AUDRAN, the name of a family of French artists and engravers. The first who devoted himself to the art of engraving was Claude Audran, born 1597, and the last was Benoit, Claude's great-grandson, who died in 1772. The two most distinguished members of the family are Gérard and Jean.
Gérard, or Girard, Audran, the most celebrated French engraver, was the third son of Claude Audran, and was born at Lyons in 1640. He was taught the first principles of design and engraving by his father; and, following the example of his brother, went to Paris to perfect himself in his art. He there, in 1666, engraved for Le Brun "Constantine's Battle with Maxentius," his "Triumph," and the "Stoning of Stephen," which gave great satisfaction to the painter, and placed Audran in the very first rank of engravers at Paris. Next year he set out for Rome, where he resided three years, and engraved several fine plates. That great patron of the arts, J.B. Colbert, was so struck with the beauty of Audran's works, that he persuaded Louis XIV. to recall him to Paris. On his return he applied himself assiduously to engraving, and was appointed engraver to the king, from whom he received great encouragement. In the year 1681 he was admitted to the council of the Royal Academy. He died at Paris in 1703. His engravings of Le Brun's "Battles of Alexander" are regarded as the best of his numerous works. "He was," says the Abbé Fontenay, "the most celebrated engraver that ever existed in the historical line. We have several subjects, which he engraved from his own designs, that manifested as much taste as character and facility. But in the 'Battles of Alexander' he surpassed even the expectations of Le Brun himself." Gérard published in 1683 a work entitled Les Proportions du corps humain mesurées sur les plus belles figures de l'antiquité.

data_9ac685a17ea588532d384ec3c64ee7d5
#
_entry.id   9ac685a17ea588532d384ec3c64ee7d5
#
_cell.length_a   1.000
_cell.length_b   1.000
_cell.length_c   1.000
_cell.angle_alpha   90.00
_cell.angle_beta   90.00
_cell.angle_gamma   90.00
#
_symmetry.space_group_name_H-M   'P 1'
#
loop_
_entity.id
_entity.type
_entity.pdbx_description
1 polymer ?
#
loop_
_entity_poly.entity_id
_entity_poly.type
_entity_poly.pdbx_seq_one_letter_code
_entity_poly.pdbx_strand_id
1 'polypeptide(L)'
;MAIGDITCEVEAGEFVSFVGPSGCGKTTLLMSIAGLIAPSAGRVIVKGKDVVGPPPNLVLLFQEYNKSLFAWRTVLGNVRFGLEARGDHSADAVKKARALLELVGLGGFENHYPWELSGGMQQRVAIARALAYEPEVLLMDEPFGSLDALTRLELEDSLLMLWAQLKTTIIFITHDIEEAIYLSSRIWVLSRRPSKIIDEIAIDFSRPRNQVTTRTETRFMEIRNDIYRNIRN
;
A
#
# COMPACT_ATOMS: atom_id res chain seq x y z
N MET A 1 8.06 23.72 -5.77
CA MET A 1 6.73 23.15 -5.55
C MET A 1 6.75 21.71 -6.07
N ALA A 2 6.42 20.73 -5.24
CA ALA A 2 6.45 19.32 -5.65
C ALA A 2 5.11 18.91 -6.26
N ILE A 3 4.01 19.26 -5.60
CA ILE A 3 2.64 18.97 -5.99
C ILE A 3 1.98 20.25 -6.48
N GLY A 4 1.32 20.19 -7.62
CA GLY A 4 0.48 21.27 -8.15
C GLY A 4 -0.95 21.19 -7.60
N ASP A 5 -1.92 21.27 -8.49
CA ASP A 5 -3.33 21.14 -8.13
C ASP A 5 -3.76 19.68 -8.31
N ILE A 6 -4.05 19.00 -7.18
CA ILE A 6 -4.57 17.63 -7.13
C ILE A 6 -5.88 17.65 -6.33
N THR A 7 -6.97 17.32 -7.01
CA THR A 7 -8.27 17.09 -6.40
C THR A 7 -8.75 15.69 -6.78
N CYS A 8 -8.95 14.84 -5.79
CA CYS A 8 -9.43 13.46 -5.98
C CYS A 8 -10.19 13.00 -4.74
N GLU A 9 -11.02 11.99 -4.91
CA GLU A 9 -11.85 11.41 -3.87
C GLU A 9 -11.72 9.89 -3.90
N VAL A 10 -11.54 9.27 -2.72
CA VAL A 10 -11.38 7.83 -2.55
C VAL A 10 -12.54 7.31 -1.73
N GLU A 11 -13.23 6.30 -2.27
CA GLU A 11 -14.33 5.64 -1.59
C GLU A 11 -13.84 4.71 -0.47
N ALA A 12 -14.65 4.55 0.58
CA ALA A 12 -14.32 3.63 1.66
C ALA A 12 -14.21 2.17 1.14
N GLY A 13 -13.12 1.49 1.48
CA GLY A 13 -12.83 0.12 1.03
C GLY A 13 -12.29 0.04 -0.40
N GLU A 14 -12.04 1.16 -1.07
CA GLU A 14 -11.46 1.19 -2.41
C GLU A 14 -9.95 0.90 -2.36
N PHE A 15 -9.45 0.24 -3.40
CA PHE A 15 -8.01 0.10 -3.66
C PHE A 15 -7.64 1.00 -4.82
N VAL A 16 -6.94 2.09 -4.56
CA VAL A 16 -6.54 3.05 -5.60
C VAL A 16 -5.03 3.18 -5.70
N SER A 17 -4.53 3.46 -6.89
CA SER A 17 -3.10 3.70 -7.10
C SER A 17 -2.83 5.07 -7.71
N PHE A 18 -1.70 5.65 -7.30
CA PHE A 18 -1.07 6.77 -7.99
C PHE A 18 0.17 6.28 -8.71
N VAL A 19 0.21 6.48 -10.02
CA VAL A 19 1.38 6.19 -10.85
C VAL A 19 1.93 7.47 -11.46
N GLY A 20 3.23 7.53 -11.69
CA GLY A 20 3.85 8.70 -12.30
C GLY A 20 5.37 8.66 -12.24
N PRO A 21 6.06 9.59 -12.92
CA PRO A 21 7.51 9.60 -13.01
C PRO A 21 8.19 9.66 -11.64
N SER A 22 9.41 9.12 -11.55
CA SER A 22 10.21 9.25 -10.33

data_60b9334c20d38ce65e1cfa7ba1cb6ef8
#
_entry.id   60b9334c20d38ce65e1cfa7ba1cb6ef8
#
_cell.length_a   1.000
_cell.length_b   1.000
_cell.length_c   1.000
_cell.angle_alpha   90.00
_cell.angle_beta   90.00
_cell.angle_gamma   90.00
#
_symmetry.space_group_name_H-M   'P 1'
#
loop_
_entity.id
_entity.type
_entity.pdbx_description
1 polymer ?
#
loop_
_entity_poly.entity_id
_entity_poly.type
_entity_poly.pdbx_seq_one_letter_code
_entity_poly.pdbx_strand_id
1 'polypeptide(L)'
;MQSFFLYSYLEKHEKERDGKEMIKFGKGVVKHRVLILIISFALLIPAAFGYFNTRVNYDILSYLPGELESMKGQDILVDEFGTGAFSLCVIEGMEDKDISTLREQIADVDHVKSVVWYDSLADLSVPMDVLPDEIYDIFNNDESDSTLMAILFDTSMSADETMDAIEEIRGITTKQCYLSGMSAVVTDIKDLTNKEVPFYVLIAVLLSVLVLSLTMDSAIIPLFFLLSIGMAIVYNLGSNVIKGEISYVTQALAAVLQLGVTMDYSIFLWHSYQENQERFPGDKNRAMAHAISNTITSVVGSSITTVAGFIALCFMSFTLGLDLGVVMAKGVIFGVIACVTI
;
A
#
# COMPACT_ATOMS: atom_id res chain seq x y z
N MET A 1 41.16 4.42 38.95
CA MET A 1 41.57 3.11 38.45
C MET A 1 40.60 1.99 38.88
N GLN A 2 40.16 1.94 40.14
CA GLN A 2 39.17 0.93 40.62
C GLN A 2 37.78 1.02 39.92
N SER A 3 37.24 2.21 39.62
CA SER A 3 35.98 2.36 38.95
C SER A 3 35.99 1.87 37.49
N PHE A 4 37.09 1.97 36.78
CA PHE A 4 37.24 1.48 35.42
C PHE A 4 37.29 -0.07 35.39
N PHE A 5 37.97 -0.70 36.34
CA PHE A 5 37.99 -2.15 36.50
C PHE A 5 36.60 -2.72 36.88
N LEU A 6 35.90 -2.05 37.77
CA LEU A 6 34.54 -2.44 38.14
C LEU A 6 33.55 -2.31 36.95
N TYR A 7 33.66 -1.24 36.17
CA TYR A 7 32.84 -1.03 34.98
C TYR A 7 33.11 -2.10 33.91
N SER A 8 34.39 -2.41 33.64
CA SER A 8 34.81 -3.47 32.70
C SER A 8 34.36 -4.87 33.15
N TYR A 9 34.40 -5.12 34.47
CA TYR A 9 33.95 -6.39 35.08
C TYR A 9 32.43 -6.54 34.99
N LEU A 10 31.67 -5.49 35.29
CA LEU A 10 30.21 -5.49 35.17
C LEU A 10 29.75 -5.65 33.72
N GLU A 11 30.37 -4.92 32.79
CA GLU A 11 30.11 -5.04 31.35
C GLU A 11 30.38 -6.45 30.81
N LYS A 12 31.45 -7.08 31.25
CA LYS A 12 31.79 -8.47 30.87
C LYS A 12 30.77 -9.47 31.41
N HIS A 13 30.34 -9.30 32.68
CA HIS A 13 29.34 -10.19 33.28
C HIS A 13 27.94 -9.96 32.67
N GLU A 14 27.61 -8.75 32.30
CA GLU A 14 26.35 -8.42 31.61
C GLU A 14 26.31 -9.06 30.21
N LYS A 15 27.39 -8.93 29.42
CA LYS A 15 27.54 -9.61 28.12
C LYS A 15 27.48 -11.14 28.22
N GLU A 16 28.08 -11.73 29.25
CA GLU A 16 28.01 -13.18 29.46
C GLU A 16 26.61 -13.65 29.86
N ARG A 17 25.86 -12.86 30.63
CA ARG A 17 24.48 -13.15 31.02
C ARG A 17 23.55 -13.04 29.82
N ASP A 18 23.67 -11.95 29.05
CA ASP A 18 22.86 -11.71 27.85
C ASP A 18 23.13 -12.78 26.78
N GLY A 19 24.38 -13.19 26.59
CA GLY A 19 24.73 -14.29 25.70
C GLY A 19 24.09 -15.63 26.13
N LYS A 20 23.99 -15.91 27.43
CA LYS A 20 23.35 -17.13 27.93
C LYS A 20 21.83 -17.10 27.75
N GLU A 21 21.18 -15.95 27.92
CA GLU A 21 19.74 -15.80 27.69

Jean Audran, nephew of Gérard, was born at Lyons in 1667. After having received instructions from his father, he went to Paris to perfect himself in the art of engraving under his uncle, next to whom he was the most distinguished member of his family. At the age of twenty his genius began to display itself in a surprising manner; and his subsequent success was such, that in 1707 he obtained the title of engraver to the king, Louis XIV., who allowed him a pension, with apartments in the Gobelins; and the following year he was made a member of the Royal Academy. He was eighty years of age before he quitted the graver, and nearly ninety when he died. The best prints of this artist are those which appear not so pleasing to the eye at first sight. In these the etching constitutes a great part; and he has finished them in a bold, rough style. The "Rape of the Sabines," after Poussin, is considered his masterpiece.
Note - this article incorporates content from Encyclopaedia Britannica, Eleventh Edition, (1910-1911)